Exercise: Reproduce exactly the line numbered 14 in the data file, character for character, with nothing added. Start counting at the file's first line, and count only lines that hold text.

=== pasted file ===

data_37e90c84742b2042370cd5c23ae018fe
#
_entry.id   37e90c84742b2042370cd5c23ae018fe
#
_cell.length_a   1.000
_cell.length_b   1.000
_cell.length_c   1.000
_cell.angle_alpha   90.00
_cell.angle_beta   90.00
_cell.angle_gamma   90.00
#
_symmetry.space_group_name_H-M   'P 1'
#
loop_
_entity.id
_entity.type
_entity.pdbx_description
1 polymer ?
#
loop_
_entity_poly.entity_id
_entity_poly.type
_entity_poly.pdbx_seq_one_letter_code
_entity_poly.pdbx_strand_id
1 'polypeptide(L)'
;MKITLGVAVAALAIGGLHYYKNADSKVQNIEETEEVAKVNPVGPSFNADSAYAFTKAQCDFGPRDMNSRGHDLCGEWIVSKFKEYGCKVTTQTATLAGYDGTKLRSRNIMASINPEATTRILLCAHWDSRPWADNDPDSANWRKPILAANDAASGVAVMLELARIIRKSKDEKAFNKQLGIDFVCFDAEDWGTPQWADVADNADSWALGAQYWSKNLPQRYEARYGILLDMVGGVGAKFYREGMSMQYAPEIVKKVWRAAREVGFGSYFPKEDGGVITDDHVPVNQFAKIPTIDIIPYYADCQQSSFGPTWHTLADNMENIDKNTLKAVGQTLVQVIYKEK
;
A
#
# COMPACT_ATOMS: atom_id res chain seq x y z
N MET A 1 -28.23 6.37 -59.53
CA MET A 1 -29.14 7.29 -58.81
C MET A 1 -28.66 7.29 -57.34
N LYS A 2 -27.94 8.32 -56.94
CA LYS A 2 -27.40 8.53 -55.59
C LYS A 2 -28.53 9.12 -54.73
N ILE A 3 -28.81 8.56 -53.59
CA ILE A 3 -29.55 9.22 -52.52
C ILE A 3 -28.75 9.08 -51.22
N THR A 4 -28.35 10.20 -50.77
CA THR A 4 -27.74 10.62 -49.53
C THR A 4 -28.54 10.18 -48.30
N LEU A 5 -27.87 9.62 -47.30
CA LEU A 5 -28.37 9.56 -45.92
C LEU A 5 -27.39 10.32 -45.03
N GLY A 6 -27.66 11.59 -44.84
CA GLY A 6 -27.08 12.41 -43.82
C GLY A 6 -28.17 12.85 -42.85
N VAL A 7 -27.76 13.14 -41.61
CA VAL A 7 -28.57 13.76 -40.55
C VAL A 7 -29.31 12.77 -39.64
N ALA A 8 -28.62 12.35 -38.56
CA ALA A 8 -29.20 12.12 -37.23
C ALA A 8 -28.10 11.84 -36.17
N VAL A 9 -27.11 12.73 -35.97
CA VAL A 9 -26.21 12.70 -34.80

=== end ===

loop_